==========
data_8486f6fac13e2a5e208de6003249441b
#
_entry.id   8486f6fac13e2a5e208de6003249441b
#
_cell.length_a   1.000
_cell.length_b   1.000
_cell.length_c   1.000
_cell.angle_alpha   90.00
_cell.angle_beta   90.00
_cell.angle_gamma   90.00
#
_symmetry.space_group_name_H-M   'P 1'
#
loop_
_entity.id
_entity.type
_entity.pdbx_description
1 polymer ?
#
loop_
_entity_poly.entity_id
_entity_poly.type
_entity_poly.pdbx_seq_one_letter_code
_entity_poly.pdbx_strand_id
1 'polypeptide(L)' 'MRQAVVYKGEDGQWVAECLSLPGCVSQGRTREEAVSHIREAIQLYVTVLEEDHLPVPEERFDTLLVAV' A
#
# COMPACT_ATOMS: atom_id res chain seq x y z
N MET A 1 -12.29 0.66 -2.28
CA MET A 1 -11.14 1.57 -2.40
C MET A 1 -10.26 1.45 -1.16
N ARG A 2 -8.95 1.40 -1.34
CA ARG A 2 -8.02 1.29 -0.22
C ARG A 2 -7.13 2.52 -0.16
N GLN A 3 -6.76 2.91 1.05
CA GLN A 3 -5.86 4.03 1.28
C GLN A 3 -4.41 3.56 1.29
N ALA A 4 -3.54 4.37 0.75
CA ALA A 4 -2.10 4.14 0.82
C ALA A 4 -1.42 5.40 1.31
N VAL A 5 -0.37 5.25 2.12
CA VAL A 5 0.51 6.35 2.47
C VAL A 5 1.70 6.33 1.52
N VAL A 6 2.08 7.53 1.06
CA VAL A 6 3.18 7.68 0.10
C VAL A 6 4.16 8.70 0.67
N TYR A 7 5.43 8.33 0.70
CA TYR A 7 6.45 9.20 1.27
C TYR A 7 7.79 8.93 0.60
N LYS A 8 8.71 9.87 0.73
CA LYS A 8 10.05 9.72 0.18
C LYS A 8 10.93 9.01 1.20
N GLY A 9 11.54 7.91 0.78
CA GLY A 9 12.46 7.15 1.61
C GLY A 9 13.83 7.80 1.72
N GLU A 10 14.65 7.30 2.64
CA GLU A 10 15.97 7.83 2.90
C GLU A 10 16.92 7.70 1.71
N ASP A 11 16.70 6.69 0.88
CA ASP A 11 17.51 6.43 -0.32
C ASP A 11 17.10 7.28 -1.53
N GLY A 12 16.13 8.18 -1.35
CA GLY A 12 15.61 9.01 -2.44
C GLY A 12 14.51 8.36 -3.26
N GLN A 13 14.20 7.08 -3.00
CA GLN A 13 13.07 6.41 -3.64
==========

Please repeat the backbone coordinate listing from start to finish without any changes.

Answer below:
data_8486f6fac13e2a5e208de6003249441b
#
_entry.id   8486f6fac13e2a5e208de6003249441b
#
_cell.length_a   1.000
_cell.length_b   1.000
_cell.length_c   1.000
_cell.angle_alpha   90.00
_cell.angle_beta   90.00
_cell.angle_gamma   90.00
#
_symmetry.space_group_name_H-M   'P 1'
#
loop_
_entity.id
_entity.type
_entity.pdbx_description
1 polymer ?
#
loop_
_entity_poly.entity_id
_entity_poly.type
_entity_poly.pdbx_seq_one_letter_code
_entity_poly.pdbx_strand_id
1 'polypeptide(L)' 'MRQAVVYKGEDGQWVAECLSLPGCVSQGRTREEAVSHIREAIQLYVTVLEEDHLPVPEERFDTLLVAV' A
#
# COMPACT_ATOMS: atom_id res chain seq x y z
N MET A 1 -12.29 0.66 -2.28
CA MET A 1 -11.14 1.57 -2.40
C MET A 1 -10.26 1.45 -1.16
N ARG A 2 -8.95 1.40 -1.34
CA ARG A 2 -8.02 1.29 -0.22
C ARG A 2 -7.13 2.52 -0.16
N GLN A 3 -6.76 2.91 1.05
CA GLN A 3 -5.86 4.03 1.28
C GLN A 3 -4.41 3.56 1.29
N ALA A 4 -3.54 4.37 0.75
CA ALA A 4 -2.10 4.14 0.82
C ALA A 4 -1.42 5.40 1.31
N VAL A 5 -0.37 5.25 2.12
CA VAL A 5 0.51 6.35 2.47
C VAL A 5 1.70 6.33 1.52
N VAL A 6 2.08 7.53 1.06
CA VAL A 6 3.18 7.68 0.10
C VAL A 6 4.16 8.70 0.67
N TYR A 7 5.43 8.33 0.70
CA TYR A 7 6.45 9.20 1.27
C TYR A 7 7.79 8.93 0.60
N LYS A 8 8.71 9.87 0.73
CA LYS A 8 10.05 9.72 0.18
C LYS A 8 10.93 9.01 1.20
N GLY A 9 11.54 7.91 0.78
CA GLY A 9 12.46 7.15 1.61
C GLY A 9 13.83 7.80 1.72
N GLU A 10 14.65 7.30 2.64
CA GLU A 10 15.97 7.83 2.90
C GLU A 10 16.92 7.70 1.71
N ASP A 11 16.70 6.69 0.88
CA ASP A 11 17.51 6.43 -0.32
C ASP A 11 17.10 7.28 -1.53
N GLY A 12 16.13 8.18 -1.35
CA GLY A 12 15.61 9.01 -2.44
C GLY A 12 14.51 8.36 -3.26
N GLN A 13 14.20 7.08 -3.00
CA GLN A 13 13.07 6.41 -3.64